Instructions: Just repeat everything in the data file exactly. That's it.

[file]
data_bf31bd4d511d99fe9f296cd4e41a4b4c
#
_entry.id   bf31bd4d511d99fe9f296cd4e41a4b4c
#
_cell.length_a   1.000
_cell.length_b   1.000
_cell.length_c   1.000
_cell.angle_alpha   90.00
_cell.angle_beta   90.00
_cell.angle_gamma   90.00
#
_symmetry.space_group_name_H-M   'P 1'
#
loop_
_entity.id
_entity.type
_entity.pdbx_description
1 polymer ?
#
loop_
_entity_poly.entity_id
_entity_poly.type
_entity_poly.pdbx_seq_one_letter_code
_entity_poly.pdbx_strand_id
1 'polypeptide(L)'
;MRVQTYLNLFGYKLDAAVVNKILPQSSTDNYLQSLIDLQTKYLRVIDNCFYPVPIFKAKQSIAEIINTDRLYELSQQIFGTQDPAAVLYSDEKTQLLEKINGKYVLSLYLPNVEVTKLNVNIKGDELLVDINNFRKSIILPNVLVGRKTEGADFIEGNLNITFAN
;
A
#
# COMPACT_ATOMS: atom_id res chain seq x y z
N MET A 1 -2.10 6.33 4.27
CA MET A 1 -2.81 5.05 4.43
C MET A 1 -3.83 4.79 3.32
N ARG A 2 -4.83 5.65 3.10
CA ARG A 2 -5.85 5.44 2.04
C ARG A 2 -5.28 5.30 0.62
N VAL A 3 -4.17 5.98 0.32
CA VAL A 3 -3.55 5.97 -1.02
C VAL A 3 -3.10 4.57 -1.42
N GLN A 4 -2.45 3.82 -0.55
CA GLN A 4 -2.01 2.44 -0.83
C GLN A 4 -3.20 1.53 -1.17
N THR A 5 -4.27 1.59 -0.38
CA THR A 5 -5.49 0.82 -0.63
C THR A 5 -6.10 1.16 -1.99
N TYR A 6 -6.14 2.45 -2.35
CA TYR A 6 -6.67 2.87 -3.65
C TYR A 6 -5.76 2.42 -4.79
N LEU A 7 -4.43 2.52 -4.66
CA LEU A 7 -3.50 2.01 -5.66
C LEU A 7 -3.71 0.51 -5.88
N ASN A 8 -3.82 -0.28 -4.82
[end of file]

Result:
data_bf31bd4d511d99fe9f296cd4e41a4b4c
#
_entry.id   bf31bd4d511d99fe9f296cd4e41a4b4c
#
_cell.length_a   1.000
_cell.length_b   1.000
_cell.length_c   1.000
_cell.angle_alpha   90.00
_cell.angle_beta   90.00
_cell.angle_gamma   90.00
#
_symmetry.space_group_name_H-M   'P 1'
#
loop_
_entity.id
_entity.type
_entity.pdbx_description
1 polymer ?
#
loop_
_entity_poly.entity_id
_entity_poly.type
_entity_poly.pdbx_seq_one_letter_code
_entity_poly.pdbx_strand_id
1 'polypeptide(L)'
;MRVQTYLNLFGYKLDAAVVNKILPQSSTDNYLQSLIDLQTKYLRVIDNCFYPVPIFKAKQSIAEIINTDRLYELSQQIFGTQDPAAVLYSDEKTQLLEKINGKYVLSLYLPNVEVTKLNVNIKGDELLVDINNFRKSIILPNVLVGRKTEGADFIEGNLNITFAN
;
A
#
# COMPACT_ATOMS: atom_id res chain seq x y z
N MET A 1 -2.10 6.33 4.27
CA MET A 1 -2.81 5.05 4.43
C MET A 1 -3.83 4.79 3.32
N ARG A 2 -4.83 5.65 3.10
CA ARG A 2 -5.85 5.44 2.04
C ARG A 2 -5.28 5.30 0.62
N VAL A 3 -4.17 5.98 0.32
CA VAL A 3 -3.55 5.97 -1.02
C VAL A 3 -3.10 4.57 -1.42
N GLN A 4 -2.45 3.82 -0.55
CA GLN A 4 -2.01 2.44 -0.83
C GLN A 4 -3.20 1.53 -1.17
N THR A 5 -4.27 1.59 -0.38
CA THR A 5 -5.49 0.82 -0.63
C THR A 5 -6.10 1.16 -1.99
N TYR A 6 -6.14 2.45 -2.35
CA TYR A 6 -6.67 2.87 -3.65
C TYR A 6 -5.76 2.42 -4.79
N LEU A 7 -4.43 2.52 -4.66
CA LEU A 7 -3.50 2.01 -5.66
C LEU A 7 -3.71 0.51 -5.88
N ASN A 8 -3.82 -0.28 -4.82